Seven years ago on this day Bailey had a very involved surgery. People told us to put him down- a 16 month old dog; we opted to save him. Today he is having the time of his life.
One Pomeranian’s Journey With Atlantoaxil Instability Luxation.
Pomeranians are called the heart break breed, but Pomeranians have hearts that won’t break.
You know when you have this feeling that there is something wrong, you call the vet, make an appointment and off you go. In a 16 month old pom you don’t expect the worst, but when the worst is what you get, you now have to deal with what that is.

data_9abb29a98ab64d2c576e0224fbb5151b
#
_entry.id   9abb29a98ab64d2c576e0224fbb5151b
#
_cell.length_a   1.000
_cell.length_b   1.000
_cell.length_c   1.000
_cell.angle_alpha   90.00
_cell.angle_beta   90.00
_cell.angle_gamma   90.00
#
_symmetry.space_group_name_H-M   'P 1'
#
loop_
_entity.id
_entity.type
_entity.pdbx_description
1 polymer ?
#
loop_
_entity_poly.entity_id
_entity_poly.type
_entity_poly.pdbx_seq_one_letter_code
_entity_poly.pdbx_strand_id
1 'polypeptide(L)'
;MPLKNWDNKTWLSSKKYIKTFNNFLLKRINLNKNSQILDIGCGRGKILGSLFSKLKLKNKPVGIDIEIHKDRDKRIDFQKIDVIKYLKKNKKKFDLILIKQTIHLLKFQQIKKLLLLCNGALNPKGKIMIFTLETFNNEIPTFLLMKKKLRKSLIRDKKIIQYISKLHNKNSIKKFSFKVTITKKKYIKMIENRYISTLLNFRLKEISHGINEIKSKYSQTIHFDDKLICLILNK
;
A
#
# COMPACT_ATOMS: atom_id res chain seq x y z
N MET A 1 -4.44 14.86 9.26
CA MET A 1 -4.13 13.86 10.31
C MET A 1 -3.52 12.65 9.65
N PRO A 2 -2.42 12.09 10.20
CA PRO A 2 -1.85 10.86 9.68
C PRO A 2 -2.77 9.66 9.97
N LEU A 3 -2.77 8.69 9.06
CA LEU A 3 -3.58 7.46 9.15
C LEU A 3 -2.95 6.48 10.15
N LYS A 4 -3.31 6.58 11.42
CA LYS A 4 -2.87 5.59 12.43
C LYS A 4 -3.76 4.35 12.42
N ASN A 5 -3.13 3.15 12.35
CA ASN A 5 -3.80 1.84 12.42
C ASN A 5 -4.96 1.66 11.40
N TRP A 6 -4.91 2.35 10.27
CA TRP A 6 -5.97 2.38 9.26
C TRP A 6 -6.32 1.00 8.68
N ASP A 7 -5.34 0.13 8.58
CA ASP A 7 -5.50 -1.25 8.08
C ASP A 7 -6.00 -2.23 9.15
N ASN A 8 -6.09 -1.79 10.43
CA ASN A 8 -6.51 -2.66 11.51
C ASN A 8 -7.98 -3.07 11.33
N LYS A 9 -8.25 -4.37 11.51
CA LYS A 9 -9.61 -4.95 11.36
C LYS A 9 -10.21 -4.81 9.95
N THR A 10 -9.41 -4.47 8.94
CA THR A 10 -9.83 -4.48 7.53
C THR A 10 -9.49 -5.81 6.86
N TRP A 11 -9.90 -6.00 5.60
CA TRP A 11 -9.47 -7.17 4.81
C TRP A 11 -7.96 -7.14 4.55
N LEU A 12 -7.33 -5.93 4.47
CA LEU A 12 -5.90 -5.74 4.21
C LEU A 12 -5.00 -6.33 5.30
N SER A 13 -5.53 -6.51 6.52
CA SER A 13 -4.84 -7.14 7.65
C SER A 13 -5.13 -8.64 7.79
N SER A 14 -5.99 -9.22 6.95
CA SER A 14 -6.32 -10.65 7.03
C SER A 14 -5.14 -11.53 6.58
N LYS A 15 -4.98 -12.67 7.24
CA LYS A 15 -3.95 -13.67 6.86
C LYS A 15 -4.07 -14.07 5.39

It started in March 2010 as a disinterest in going for a walk. We would get to the corner and Bailey would want to turn around and go home. It wasn’t lethargy and he was not limping or eating differently so we thought it would pass. The only thing we noticed was a small sway in the head, like he had a kink in his neck from sleeping funny. A few more days passed and we were at advanced dog training. The trainer noticed the sway in the head and said, “Judy, I think Bailey needs to see a Neurologist”. “What?!” I was shocked. Here was a healthy vibrant young pom. I just couldn’t believe what I was hearing. Knowing that my trainer had tons of experience over the years with her own dogs health issues, clients dogs and me having 3 other pom’s at home, 2 with many of the terrible issues that face the breed, BSD, Thyroid, Collapsing Trachea, Cushing’s disease etc. (Yes my dogs have it all) I made the vet appointment the very next day. Once at the vet office I requested all the blood tests for various conditions and requested an X-ray. The vet felt that some of the blood tests were overkill, but agreed. When it came to the X-ray, she felt it was not necessary. I took her advice, although not willingly, and home I went with pain killers prescribed by the vet and an appointment with her canine Chiropractor. All the results of the blood work came back normal, so they suggested crate rest until the next appointment. He seemed better, but painkillers can mask an underlying problem. 2 weeks passed and we were in front of a certified canine Chiropractor. They are first certified for human Chiropractic, then for canine. She was very concerned as she looked at Bailey. His head would sway to one side and then the other. She did a mild adjustment and sent him home. Back to crate rest. The next day, he was crying when he stood up and was not interested in eating. Then all of a sudden he fell over screaming, the worst noise I have ever heard in my life. He was out of his crate to eat and stretch his legs when this happened. I got him calm but as the day progressed his pain increased. When I took him out of the crate to go outside, I would carry him and put him gently in the grass; he could not stand and would scream and his legs were curled under him. This had been going on now for a few hours and was getting worse, so we rushed him to the emergency hospital. The first Dr. that saw him felt it was a disc in the neck that needed surgery. They got him comfortable, but didn’t stabilize the neck. They didn’t know what his condition really was. He stayed there overnight and in the morning the Dr. on staff saw Bailey. Thank God he had the foresight to have an MRI done. After the MRI and his reading the report we got a call. Bailey had Atlantoaxil Instability Luxation. What is that? I asked, he explained it me over the phone and asked for my husband and me to come meet with him. Once at the emergency hospital they seated us in the mourning room, never a good sign. Dr Galingo came in and he had a book with him. He showed us the problem with Bailey’s neck based on a diagram in a medical book. He explained to us that he was born with a rare birth defect called Atlantoaxial Instability Luxation. It is a condition in which the first two cervical (neck) vertebrae are not firmly attached. Normally, the atlas (the first cervical vertebra) and the axis (the second cervical vertebra) are attached by a group of ligaments. They are further stabilized by a prominence on the axis called the dens that protrudes into a hole in the atlas. Atlantoaxial instability can lead to cervical spinal cord injury, the symptoms of which include: neck pain; a drunken, staggering gait; paralysis of all four legs; or sudden death. In Bailey’s case, he fell over and became paralyzed when the ligaments ripped. Basically, the ligaments were doing all the work that the dens bone wasn’t. He also explained to us that this happens at a young age, usually between the ages of 6 months and 18 months. Dr. Galingo then showed us the options for a type of surgery, very specialized that required a Neurologist. He wanted us to transfer Bailey to the VRC, Veterinary Referral Center and Emergency Services in Malvern, PA. About 1 hour trip from our house and a hospital that my 2 older pom’s went to all the time to see specialists in dermatology & internal medicine. The emergency center wrapped him up in multiple blankets and off we went. It was a Friday night and as we drove him down to the VRC, I couldn’t believe what was happening. Once there, they got Bailey comfortable and went over his condition again. They urged me to sign a DNR form, but I said no. He was not going to die from a DNR, I wanted them to try to save him if they could. We left the hospital that night very sad, confused and depressed. We stopped for a quick bite to eat and sat there just staring at our food. How could a young, healthy pomeranian from a well known breeder be in such a state of distress. Why was this condition never mentioned to Vets’s in medical school? So far, every Veterinarian we talked to had never heard of this condition. The following morning we had a phone conference with Dr. Avril Arendse, a Neurologist at the VRC. She said the plain x-rays of the cervical spine showed no luxation between the vertebrae, but noted that there was a larger than normal space between the dorsal spinous process of C2 and the dorsal laminae of C1. On ventrodorsal projection the cervical spine, the dense, appears to be hypoplastic. She said that this is consistent with injury to the dorsal ligment. Dr. Arendse had stabilized his neck with a custom fit heat molded plastic brace that was very secure and layered with padding and tape. She informed us that Bailey was currently paralyzed from the swelling on the spinal cord as a result of the injury. First, we had to try to get him feeling his paws again so that he could regain any or all movement to his limbs. Then he needed involved surgery and long term care to get him back to as normal as possible. He had a 70% chance of a 100% recovery. It was in his best interest to have the surgery at the U of Tenn, Vet Teaching Hospital in Knoxville, TN. Another shocking realization, this was not a surgery that your average surgeon can do. I was so confused by everything and I kept going back to the X-ray that I was denied at the beginning of all this. It would have shown the birth defect in the dens bone, Bailey still would have needed the surgery, but he wouldn’t have had the ligament damage. He would simply have needed the procedure to repair the neck. I was also stunned to learn that many dogs die from this condition and are found dead on the floor when the owner comes home. Only about 10% survive the catastrophic injury of the ligaments ripping away from the neck and of that small percent, very few are saved by their owners.